Material relating to Tours of Duty with Colonial Medical Service, in Sierra Leone and Solomon Islands
Scope and Contents
- Correspondence: c.197 letters from Sierra Leone, 1951-1957;
- Correspondence: c.613 letters from the Solomon Islands, 1957-1975;
- Tour reports to the Chief Secretary of the Western Pacific High Commission, 1960-1964;
- Police Medical/Postmortem Reports to the Sierra Leone Police, c.200 in number;
- Original book-file cover in which the Police Reports had been archived;
- Sierra Leone Protectorate Handbook, 1954.
In the material relating to the Solomon Islands, there is a pamphlet about postal information issued by the Orient Line for the vessel SS Oronsay. Many of the early pieces of correspondence are written on Orient Line aerogrammes.
An edited version of all Macgregor's letters are contained on a CD within the collection.
Language of Materials
Biographical / Historical
After graduation, Macgregor worked in general practice in Perth and Bridge of Earn before becoming House Physician at Perth Royal Infirmary. In 1951, he was appointed as House Surgeon at the Royal Northern Infirmary in Inverness. Prior to his 'call up' to National Service he was serving at Scartho Infirmary (Grimsby District General Hospital) in Grimsby, north-east Lincolnshire, England. At this point, he joined the Colonial Medical Service and towards the end of 1951 he began a first tour of duty in Freetown, Sierra Leone (know then as the Sierra Leone Protectorate), at the Connaught Hospital there. By the age of 25 Macgregor had become Assistant Surgeon at the hospital. He also ran the Mental Hospital at Kissy which, even in 2006, is the only psychiatric facility in Sierra Leone. This first tour of duty lasted until March 1953.
Macgregor's second tour of duty began with his appointment as District Medical Officer for Makeni District at its population of some 360,000 most of whom were spread over a very wide area. Assisting him were two doctors and an American missionary. This second tour lasted until the end of 1954 when he joined the Colonial Service as a permanent and pensionable officer. In April 1955, Macgregor married a student from Edinburgh and the couple then travelled back to Freetown where he was to serve at the Hill Station Hospital (now called Choithrams Hospital). In 1956 he was posted to Magburaka in the Tonkolili District of Sierra Leone and to a new hospital there.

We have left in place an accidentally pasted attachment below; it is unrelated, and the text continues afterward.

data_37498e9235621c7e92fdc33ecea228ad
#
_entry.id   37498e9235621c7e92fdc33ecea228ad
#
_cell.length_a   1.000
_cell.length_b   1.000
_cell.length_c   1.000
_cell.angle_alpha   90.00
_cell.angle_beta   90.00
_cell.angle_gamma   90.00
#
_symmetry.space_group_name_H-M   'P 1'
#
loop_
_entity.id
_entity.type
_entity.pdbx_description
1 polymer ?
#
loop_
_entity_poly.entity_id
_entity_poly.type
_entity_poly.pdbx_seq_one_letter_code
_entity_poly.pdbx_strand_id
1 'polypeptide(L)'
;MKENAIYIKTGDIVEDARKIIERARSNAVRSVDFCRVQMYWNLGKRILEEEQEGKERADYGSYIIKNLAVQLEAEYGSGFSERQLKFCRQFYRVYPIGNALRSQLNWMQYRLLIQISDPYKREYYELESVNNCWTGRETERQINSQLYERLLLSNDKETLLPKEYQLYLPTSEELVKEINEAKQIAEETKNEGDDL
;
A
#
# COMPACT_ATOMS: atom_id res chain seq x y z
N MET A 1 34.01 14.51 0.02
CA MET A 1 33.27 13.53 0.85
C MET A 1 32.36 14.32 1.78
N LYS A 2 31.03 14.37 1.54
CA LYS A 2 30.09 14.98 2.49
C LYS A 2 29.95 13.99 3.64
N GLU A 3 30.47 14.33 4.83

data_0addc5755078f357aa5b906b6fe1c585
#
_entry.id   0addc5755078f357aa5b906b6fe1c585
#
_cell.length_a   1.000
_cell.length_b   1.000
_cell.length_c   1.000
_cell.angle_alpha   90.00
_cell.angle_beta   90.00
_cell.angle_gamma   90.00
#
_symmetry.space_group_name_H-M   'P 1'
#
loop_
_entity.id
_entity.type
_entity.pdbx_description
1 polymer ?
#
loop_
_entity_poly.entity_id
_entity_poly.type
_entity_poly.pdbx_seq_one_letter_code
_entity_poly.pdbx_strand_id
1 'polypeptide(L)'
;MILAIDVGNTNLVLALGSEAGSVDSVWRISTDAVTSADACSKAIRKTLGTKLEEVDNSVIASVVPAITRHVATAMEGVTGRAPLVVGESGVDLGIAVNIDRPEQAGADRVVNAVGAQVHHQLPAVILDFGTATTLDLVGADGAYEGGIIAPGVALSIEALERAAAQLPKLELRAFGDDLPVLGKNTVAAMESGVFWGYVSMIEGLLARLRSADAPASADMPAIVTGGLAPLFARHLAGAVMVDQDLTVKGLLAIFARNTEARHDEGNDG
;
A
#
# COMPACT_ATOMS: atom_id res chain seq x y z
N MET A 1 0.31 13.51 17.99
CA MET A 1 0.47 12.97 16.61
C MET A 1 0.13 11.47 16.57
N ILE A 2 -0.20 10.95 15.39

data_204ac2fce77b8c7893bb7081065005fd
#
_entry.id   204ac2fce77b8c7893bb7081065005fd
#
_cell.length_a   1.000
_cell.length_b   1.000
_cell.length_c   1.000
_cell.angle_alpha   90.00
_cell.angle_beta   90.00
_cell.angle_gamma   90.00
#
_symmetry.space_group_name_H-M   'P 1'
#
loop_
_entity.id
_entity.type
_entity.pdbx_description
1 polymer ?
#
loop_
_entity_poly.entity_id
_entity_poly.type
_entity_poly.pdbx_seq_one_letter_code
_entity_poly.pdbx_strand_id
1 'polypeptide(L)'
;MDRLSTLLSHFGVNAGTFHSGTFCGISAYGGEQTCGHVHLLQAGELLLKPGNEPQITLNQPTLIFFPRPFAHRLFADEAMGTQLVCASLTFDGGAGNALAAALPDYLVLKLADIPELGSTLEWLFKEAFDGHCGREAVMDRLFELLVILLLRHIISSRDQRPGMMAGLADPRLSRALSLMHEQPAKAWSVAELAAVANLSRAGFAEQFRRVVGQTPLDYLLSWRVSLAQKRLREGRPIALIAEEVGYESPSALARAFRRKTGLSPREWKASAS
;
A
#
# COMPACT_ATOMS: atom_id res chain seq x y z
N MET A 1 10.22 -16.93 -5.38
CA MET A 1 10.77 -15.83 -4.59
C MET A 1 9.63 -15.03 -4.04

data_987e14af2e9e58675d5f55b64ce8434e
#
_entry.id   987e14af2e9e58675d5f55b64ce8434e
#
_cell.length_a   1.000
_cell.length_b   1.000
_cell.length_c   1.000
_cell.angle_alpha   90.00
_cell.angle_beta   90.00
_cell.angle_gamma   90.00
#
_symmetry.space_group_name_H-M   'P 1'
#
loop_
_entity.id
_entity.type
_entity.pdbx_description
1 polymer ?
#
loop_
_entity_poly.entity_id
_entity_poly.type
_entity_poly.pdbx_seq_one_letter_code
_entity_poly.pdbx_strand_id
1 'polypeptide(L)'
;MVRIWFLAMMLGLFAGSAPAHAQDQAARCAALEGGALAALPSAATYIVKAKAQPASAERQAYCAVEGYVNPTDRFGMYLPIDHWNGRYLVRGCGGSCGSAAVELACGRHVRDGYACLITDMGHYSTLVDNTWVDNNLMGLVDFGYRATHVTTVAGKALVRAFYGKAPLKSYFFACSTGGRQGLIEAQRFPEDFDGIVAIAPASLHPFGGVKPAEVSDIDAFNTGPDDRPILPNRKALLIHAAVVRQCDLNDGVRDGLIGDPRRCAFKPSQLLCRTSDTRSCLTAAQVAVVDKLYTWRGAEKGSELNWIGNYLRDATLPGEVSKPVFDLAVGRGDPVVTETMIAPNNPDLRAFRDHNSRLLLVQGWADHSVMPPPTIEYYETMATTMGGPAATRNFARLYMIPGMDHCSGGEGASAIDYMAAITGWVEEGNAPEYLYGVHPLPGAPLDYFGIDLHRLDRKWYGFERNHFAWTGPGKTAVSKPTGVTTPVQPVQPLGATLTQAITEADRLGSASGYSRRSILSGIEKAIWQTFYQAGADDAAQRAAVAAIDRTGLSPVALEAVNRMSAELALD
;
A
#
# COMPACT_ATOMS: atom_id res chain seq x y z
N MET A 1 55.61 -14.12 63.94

Promotion followed, and Macgregor was posted to the Solomon Islands (then known as the British Solomon Islands Protectorate) as Senior Medical Officer. The journey to Honiara, the capital of the Solomon Islands, on Guadalcanal, took two months by an Orient Line vessel - SS Oronsay - to Sydney, then tramp steamer. While on the Solomon Islands three children were born to the family.
In 1975 Macgregor returned to the UK with his family to take up an appointment as Chief Medical Officer for the Shetland Islands - the Shetland Health Board. In 1981 he became District Medical Officer in Perth - Tayside Health Board. He retired in 1993. In retirement he has acted as secretary for a variety of bodies and has also been Medical Officer for Tayside Fire Brigade and for Fife Fire and Rescue Service.
- Elizabeth II, Queen of Great Britain, 1926-2022
- Fasts and feasts -- Islam
- Id al-Fitr |
- Macgregor, Dr., James D., b. 1927 (Senior Medical Officer for Colonial Medical Service, Chief Medical Officer with Shetland Health Board, District Medical Officer with Tayside Health Board)
- Orient Steam Navigation Company, ltd.
- Oronsay (Ship)
- Physicians (General practice)
- Public health administration |
- Sierra Leone
- Solomon Islands
- Material relating to Tours of Duty in Sierra Leone and the Solomon Islands with the Colonial Medical Service, 1951-1975
- Language of description
- Script of description
- Code for undetermined script